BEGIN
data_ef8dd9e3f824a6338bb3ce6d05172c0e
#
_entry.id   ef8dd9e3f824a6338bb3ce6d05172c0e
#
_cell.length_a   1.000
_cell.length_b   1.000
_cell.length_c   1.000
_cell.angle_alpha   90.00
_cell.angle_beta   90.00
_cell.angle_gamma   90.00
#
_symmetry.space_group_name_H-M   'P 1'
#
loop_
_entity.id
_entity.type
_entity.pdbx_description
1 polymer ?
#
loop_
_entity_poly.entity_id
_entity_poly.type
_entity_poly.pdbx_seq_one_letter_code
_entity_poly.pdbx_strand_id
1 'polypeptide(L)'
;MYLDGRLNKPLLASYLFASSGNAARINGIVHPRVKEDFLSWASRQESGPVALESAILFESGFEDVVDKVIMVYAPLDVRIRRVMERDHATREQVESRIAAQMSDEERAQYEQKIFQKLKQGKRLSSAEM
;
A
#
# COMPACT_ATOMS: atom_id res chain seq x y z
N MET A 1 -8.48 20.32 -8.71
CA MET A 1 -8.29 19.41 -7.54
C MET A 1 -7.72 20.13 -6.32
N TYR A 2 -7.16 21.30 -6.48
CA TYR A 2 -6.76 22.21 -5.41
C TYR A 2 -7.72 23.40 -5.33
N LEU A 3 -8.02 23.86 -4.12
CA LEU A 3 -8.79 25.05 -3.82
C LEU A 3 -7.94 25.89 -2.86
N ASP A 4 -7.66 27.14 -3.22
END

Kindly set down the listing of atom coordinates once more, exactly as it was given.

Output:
data_ef8dd9e3f824a6338bb3ce6d05172c0e
#
_entry.id   ef8dd9e3f824a6338bb3ce6d05172c0e
#
_cell.length_a   1.000
_cell.length_b   1.000
_cell.length_c   1.000
_cell.angle_alpha   90.00
_cell.angle_beta   90.00
_cell.angle_gamma   90.00
#
_symmetry.space_group_name_H-M   'P 1'
#
loop_
_entity.id
_entity.type
_entity.pdbx_description
1 polymer ?
#
loop_
_entity_poly.entity_id
_entity_poly.type
_entity_poly.pdbx_seq_one_letter_code
_entity_poly.pdbx_strand_id
1 'polypeptide(L)'
;MYLDGRLNKPLLASYLFASSGNAARINGIVHPRVKEDFLSWASRQESGPVALESAILFESGFEDVVDKVIMVYAPLDVRIRRVMERDHATREQVESRIAAQMSDEERAQYEQKIFQKLKQGKRLSSAEM
;
A
#
# COMPACT_ATOMS: atom_id res chain seq x y z
N MET A 1 -8.48 20.32 -8.71
CA MET A 1 -8.29 19.41 -7.54
C MET A 1 -7.72 20.13 -6.32
N TYR A 2 -7.16 21.30 -6.48
CA TYR A 2 -6.76 22.21 -5.41
C TYR A 2 -7.72 23.40 -5.33
N LEU A 3 -8.02 23.86 -4.12
CA LEU A 3 -8.79 25.05 -3.82
C LEU A 3 -7.94 25.89 -2.86
N ASP A 4 -7.66 27.14 -3.22